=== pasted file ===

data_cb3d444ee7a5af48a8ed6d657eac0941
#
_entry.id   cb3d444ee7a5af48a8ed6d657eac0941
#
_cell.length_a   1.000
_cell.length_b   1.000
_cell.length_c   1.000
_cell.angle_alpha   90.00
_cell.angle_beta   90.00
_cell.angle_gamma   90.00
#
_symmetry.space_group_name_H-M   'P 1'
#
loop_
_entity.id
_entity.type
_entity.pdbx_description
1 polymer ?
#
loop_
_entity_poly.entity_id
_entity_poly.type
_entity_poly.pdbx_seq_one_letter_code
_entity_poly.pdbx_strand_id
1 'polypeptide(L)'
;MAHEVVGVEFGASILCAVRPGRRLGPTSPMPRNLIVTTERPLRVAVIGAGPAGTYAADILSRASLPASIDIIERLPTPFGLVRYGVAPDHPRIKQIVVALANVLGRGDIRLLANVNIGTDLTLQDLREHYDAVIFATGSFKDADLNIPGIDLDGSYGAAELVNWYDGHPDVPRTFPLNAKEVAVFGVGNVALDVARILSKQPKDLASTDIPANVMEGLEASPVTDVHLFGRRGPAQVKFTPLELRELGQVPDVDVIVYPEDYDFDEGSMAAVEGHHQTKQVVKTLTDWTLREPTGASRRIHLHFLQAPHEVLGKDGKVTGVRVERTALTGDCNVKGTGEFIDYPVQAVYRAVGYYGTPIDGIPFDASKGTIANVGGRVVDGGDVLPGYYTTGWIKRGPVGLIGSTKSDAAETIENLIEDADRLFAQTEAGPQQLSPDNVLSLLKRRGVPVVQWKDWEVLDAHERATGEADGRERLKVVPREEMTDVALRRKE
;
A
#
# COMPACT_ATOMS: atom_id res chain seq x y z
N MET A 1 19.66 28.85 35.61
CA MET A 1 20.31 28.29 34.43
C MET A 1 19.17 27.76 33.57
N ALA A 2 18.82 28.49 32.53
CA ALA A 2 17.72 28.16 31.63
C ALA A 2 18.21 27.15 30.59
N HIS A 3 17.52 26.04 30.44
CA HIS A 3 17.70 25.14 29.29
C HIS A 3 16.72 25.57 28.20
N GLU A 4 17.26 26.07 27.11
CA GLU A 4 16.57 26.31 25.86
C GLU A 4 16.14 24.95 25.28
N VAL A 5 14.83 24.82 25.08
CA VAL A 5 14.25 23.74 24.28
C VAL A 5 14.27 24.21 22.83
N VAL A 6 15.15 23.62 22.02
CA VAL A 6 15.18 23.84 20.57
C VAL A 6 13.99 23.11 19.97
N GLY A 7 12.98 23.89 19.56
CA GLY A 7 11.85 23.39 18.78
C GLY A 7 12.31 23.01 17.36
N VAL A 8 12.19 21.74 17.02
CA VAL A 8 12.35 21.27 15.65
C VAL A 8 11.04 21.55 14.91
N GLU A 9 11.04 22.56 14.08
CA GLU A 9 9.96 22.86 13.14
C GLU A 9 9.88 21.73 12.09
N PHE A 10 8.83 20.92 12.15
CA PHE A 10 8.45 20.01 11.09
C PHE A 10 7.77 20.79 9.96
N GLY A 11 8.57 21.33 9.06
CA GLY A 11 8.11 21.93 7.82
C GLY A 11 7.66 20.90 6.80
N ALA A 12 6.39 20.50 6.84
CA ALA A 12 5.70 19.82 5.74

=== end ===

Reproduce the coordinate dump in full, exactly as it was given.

data_cb3d444ee7a5af48a8ed6d657eac0941
#
_entry.id   cb3d444ee7a5af48a8ed6d657eac0941
#
_cell.length_a   1.000
_cell.length_b   1.000
_cell.length_c   1.000
_cell.angle_alpha   90.00
_cell.angle_beta   90.00
_cell.angle_gamma   90.00
#
_symmetry.space_group_name_H-M   'P 1'
#
loop_
_entity.id
_entity.type
_entity.pdbx_description
1 polymer ?
#
loop_
_entity_poly.entity_id
_entity_poly.type
_entity_poly.pdbx_seq_one_letter_code
_entity_poly.pdbx_strand_id
1 'polypeptide(L)'
;MAHEVVGVEFGASILCAVRPGRRLGPTSPMPRNLIVTTERPLRVAVIGAGPAGTYAADILSRASLPASIDIIERLPTPFGLVRYGVAPDHPRIKQIVVALANVLGRGDIRLLANVNIGTDLTLQDLREHYDAVIFATGSFKDADLNIPGIDLDGSYGAAELVNWYDGHPDVPRTFPLNAKEVAVFGVGNVALDVARILSKQPKDLASTDIPANVMEGLEASPVTDVHLFGRRGPAQVKFTPLELRELGQVPDVDVIVYPEDYDFDEGSMAAVEGHHQTKQVVKTLTDWTLREPTGASRRIHLHFLQAPHEVLGKDGKVTGVRVERTALTGDCNVKGTGEFIDYPVQAVYRAVGYYGTPIDGIPFDASKGTIANVGGRVVDGGDVLPGYYTTGWIKRGPVGLIGSTKSDAAETIENLIEDADRLFAQTEAGPQQLSPDNVLSLLKRRGVPVVQWKDWEVLDAHERATGEADGRERLKVVPREEMTDVALRRKE
;
A
#
# COMPACT_ATOMS: atom_id res chain seq x y z
N MET A 1 19.66 28.85 35.61
CA MET A 1 20.31 28.29 34.43
C MET A 1 19.17 27.76 33.57
N ALA A 2 18.82 28.49 32.53
CA ALA A 2 17.72 28.16 31.63
C ALA A 2 18.21 27.15 30.59
N HIS A 3 17.52 26.04 30.44
CA HIS A 3 17.70 25.14 29.29
C HIS A 3 16.72 25.57 28.20
N GLU A 4 17.26 26.07 27.11
CA GLU A 4 16.57 26.31 25.86
C GLU A 4 16.14 24.95 25.28
N VAL A 5 14.83 24.82 25.08
CA VAL A 5 14.25 23.74 24.28
C VAL A 5 14.27 24.21 22.83
N VAL A 6 15.15 23.62 22.02
CA VAL A 6 15.18 23.84 20.57
C VAL A 6 13.99 23.11 19.97
N GLY A 7 12.98 23.89 19.56
CA GLY A 7 11.85 23.39 18.78
C GLY A 7 12.31 23.01 17.36
N VAL A 8 12.19 21.74 17.02
CA VAL A 8 12.35 21.27 15.65
C VAL A 8 11.04 21.55 14.91
N GLU A 9 11.04 22.56 14.08
CA GLU A 9 9.96 22.86 13.14
C GLU A 9 9.88 21.73 12.09
N PHE A 10 8.83 20.92 12.15
CA PHE A 10 8.45 20.01 11.09
C PHE A 10 7.77 20.79 9.96
N GLY A 11 8.57 21.33 9.06
CA GLY A 11 8.11 21.93 7.82
C GLY A 11 7.66 20.90 6.80
N ALA A 12 6.39 20.50 6.84
CA ALA A 12 5.70 19.82 5.74